In our study we apply airborne imagery from the current state-of-the-art survey camera Vexcel Ultracam acquired during the annual peak of winter for the five years from 2017 to 2021 in an area of approximately 300 km2 around Davos, Switzerland. This enables the calculation of outstandingly improved annual snow depth maps. The high spatial resolution of the snow depth maps (0.5 m) in combination with the high-resolution orthophoto (0.25 m) enables the identification of small-scale snow depth features. Additionally, the development of masks for high-vegetated and settled areas in combination with the high accuracy of the unmasked snow depth values (root mean square error of around 0.15 m) represents a significant step forward for reliable snow depth mapping of large alpine regions with photogrammetric methods. Our study focuses on the consistent workflow used for processing the snow depth maps, demonstrates the special characteristics of the snow depth distribution and presents the potential for investigations and applications based on this unique snow depth time-series.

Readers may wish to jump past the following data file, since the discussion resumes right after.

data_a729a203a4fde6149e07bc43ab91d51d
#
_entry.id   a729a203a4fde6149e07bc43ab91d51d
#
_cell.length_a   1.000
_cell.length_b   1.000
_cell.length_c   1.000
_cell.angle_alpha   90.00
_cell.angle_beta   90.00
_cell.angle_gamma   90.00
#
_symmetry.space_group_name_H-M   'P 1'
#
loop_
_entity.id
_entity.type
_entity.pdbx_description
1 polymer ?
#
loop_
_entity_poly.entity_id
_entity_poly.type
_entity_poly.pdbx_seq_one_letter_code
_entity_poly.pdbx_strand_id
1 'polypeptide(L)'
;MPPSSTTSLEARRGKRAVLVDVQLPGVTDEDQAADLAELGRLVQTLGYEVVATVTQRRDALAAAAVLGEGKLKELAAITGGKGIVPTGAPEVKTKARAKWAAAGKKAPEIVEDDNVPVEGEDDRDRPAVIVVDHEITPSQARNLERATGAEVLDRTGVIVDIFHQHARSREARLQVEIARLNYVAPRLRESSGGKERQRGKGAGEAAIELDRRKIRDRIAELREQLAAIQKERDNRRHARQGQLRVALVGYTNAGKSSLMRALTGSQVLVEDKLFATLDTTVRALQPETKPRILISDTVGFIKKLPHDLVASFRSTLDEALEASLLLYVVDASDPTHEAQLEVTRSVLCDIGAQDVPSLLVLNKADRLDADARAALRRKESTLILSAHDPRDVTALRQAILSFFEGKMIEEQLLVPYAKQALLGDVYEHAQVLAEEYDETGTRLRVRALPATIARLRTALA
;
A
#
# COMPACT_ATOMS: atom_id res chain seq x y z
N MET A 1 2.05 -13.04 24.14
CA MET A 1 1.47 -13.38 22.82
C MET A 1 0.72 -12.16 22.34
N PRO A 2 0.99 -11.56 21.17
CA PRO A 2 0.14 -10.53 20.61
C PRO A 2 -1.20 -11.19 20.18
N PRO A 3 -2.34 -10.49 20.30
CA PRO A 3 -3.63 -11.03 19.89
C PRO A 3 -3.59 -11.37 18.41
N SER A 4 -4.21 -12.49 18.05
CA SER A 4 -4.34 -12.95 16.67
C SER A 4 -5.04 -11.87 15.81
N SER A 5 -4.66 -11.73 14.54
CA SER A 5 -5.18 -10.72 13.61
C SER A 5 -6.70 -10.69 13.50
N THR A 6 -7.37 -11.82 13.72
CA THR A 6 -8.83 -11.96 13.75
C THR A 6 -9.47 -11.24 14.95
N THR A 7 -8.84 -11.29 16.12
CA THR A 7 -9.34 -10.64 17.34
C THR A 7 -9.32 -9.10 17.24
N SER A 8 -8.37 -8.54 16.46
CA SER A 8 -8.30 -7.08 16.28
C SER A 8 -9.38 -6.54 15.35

How to cite: Bührle, L., Marty, M., Eberhard, L., Stoffel, A., and Bühler, Y.: Snow depth mapping over large, high-alpine regions by airplane photogrammetry , EGU General Assembly 2022, Vienna, Austria, 23–27 May 2022, EGU22-9744, https://doi.org/10.5194/egusphere-egu22-9744, 2022.

18:13–18:20
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EGU22-5117
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ECS